by Greg Kotkowski

Two weeks ago I was honoured to become a father for the second time. My wife happily gave birth to our first son. I was deeply moved by this emotional moment. For a long time to come I’ll have memories of my wife relaxing with a newborn in a swimming pool in the middle of our living room.

Wait! What? In the living room at home? Has she delivered at home in the 21st century?

Yes, at home. For those who are interested, let me explain our conscious and deliberate decision to give birth at home.

In the 50s and 60s of the 20th century, governments in almost every European country prohibited home births as a way of decreasing maternal and infant mortality during childbirth. Definitely, this was a good step, as many lives have been saved this way. Consequently, public awareness stopped considering childbirth as being natural and risky and started to consider it as a medical event that must be done, a baby must be dragged out of its belly-box.

However, home birth has always been tempting for some parents who expect a baby. For them, it feels much more natural, comfortable and less stressful to deliver at home. The other reasons are avoidance of unnecessary medical interventions common in hospital births or a negative hospital experience. Finally, there could be economic or technical reasons for such a decision, as for example far distance to a hospital. For our own personal reasons, we became part of this group and wanted to have a home birth.

Telling people about the home birth brings a wide range of reactions, from “I would also love to do so” to “Are you stupid and irresponsible?”. The first group is the one that agrees subconsciously with the listed arguments, while the other is worried about the safety issues. However, usually, despite the strong opinion on the subject in both groups, society has no arguments to support their beliefs for the subject.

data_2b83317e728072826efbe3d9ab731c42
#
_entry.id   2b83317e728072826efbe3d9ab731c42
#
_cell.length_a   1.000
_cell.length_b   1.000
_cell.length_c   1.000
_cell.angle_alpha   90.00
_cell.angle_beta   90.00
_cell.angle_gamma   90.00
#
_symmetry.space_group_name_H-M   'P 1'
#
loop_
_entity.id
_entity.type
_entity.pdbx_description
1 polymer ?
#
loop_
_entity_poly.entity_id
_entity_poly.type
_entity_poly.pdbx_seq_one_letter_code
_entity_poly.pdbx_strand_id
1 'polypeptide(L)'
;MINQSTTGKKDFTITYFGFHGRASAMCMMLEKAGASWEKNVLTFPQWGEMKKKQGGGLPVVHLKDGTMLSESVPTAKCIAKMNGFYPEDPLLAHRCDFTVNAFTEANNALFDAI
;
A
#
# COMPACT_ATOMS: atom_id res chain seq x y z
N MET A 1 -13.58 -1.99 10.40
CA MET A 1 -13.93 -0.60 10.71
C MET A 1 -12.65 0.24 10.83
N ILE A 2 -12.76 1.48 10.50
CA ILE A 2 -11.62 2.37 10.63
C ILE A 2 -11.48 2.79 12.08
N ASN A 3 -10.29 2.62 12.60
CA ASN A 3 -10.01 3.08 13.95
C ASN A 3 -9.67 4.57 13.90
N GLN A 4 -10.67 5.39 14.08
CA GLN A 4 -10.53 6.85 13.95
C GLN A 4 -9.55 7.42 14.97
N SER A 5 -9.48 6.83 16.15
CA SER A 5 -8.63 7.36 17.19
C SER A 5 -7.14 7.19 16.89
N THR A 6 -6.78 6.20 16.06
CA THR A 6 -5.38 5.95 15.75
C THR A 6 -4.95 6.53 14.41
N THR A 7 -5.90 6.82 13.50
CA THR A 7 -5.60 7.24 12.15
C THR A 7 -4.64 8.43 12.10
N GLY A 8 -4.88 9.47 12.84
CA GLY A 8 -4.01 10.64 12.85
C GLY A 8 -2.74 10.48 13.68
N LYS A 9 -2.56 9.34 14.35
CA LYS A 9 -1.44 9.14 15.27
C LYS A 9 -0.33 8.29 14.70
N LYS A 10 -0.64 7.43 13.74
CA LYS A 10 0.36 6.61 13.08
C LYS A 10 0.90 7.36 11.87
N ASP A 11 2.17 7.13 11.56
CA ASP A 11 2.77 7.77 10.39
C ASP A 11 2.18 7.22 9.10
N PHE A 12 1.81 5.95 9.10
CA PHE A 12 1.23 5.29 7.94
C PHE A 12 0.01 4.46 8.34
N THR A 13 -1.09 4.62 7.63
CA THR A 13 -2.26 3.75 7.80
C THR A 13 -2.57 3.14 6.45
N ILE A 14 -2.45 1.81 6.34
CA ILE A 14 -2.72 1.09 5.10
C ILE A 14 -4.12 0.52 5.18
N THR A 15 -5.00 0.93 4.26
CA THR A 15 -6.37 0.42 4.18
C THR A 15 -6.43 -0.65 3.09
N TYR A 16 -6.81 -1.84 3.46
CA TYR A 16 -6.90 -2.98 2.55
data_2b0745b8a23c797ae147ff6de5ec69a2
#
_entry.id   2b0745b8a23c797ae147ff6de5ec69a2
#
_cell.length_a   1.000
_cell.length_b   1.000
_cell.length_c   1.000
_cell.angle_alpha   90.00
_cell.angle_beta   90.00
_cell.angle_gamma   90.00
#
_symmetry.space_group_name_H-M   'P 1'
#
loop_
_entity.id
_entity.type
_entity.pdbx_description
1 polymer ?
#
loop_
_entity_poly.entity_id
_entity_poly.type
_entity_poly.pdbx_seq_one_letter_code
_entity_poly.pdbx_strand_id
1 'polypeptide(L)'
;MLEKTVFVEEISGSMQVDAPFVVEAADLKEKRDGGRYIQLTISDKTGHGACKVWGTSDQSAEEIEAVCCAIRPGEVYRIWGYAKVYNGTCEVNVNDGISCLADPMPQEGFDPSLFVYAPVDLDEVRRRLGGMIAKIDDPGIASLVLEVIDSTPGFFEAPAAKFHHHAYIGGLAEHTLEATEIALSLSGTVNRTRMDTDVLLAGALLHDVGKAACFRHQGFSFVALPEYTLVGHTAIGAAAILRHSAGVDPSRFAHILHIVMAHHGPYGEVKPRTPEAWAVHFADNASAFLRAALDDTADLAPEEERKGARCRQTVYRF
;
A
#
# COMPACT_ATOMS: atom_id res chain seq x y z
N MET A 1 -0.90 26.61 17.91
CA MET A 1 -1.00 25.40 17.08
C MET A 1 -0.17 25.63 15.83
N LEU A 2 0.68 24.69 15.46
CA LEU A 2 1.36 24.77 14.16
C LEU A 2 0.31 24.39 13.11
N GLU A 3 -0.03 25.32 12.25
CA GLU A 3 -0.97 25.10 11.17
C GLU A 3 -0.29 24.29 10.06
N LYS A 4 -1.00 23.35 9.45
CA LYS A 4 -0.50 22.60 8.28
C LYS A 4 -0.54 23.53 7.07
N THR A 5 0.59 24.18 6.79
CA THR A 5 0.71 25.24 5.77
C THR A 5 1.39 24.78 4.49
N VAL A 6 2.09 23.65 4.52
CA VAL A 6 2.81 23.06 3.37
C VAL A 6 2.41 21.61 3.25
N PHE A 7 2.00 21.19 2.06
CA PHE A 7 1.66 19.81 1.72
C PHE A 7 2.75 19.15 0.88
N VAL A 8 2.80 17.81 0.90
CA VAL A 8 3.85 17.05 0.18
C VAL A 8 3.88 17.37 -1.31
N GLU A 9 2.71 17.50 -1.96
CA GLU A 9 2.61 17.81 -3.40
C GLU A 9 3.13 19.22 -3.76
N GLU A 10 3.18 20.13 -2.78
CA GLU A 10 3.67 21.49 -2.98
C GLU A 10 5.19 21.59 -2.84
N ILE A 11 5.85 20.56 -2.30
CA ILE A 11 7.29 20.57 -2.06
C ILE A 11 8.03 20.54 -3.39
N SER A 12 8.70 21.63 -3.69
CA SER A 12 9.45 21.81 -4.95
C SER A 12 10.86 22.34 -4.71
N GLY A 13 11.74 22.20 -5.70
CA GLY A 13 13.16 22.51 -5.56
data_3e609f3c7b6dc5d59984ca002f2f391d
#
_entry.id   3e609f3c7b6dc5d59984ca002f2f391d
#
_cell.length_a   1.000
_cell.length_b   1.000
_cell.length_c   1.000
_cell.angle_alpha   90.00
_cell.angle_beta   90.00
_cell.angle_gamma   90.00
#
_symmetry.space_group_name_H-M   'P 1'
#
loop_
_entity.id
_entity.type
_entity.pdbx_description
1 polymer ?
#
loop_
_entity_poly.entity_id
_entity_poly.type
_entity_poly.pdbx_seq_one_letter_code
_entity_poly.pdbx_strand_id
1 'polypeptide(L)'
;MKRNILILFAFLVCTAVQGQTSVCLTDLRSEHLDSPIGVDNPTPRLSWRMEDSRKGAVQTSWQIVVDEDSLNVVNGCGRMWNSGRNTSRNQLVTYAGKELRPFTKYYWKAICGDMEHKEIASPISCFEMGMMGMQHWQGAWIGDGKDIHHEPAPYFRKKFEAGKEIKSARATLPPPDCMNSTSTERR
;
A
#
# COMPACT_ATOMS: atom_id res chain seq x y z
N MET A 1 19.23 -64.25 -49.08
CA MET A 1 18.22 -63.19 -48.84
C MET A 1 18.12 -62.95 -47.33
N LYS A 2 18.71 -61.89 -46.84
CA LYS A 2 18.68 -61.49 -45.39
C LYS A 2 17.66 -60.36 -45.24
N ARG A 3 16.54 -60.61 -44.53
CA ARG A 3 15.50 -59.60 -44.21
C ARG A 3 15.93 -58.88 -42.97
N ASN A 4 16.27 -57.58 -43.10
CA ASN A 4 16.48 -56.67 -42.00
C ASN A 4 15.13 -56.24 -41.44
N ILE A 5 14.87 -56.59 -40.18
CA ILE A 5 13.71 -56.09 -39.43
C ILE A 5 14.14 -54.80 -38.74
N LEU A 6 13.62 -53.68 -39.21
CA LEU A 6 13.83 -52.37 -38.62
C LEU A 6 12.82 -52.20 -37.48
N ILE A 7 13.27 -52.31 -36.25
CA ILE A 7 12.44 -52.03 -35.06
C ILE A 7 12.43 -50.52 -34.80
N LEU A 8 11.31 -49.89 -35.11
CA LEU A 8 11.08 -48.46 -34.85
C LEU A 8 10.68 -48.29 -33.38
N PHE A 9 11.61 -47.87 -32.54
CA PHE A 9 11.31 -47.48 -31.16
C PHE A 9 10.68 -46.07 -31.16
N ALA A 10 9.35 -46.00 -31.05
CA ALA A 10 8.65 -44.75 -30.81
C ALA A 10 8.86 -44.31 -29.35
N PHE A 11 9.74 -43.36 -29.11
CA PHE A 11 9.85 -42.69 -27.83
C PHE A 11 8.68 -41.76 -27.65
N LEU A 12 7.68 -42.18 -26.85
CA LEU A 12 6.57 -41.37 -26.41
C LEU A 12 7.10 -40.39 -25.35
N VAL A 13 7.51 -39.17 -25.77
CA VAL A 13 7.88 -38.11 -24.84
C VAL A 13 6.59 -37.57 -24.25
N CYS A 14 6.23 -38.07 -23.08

Nowadays, home birth is practiced more and more often in developed countries and is strongly region-dependent. This “fashion” requires us to have an opinion about the subject, but opinion supported by facts, not by beliefs and superstitions.

For a start, let us have a look at the data from the United States Department of Health and Human Services to check the frequency of births in Residences and Freestanding Birth Centers in the USA in the years 2007-2015, illustrated in the graph below. These non-hospital birthplaces definitely gained interest (almost doubled in the listed 9 years), however they still count for a minority of all births (together about 1% of the total).

Rplot01
Births at home and in freestanding birth centres as a proportion of all the births in the USA.

Safety is the most often emphasised disadvantage of  home birth. There are publications about it, but they differ in their conclusions. Some point out that at home neonatal mortality rates are tripled with respect to the hospital, hence a wise mother-to-be should not neglect that fact and just go to a hospital.

However, all the home births cannot be thrown into one bag. There are accidental births at home or in a car of mothers who didn’t reach a hospital in time, there are births assisted by professional midwives and there are unassisted births in a shelter deep in a forest to feel “close to nature”.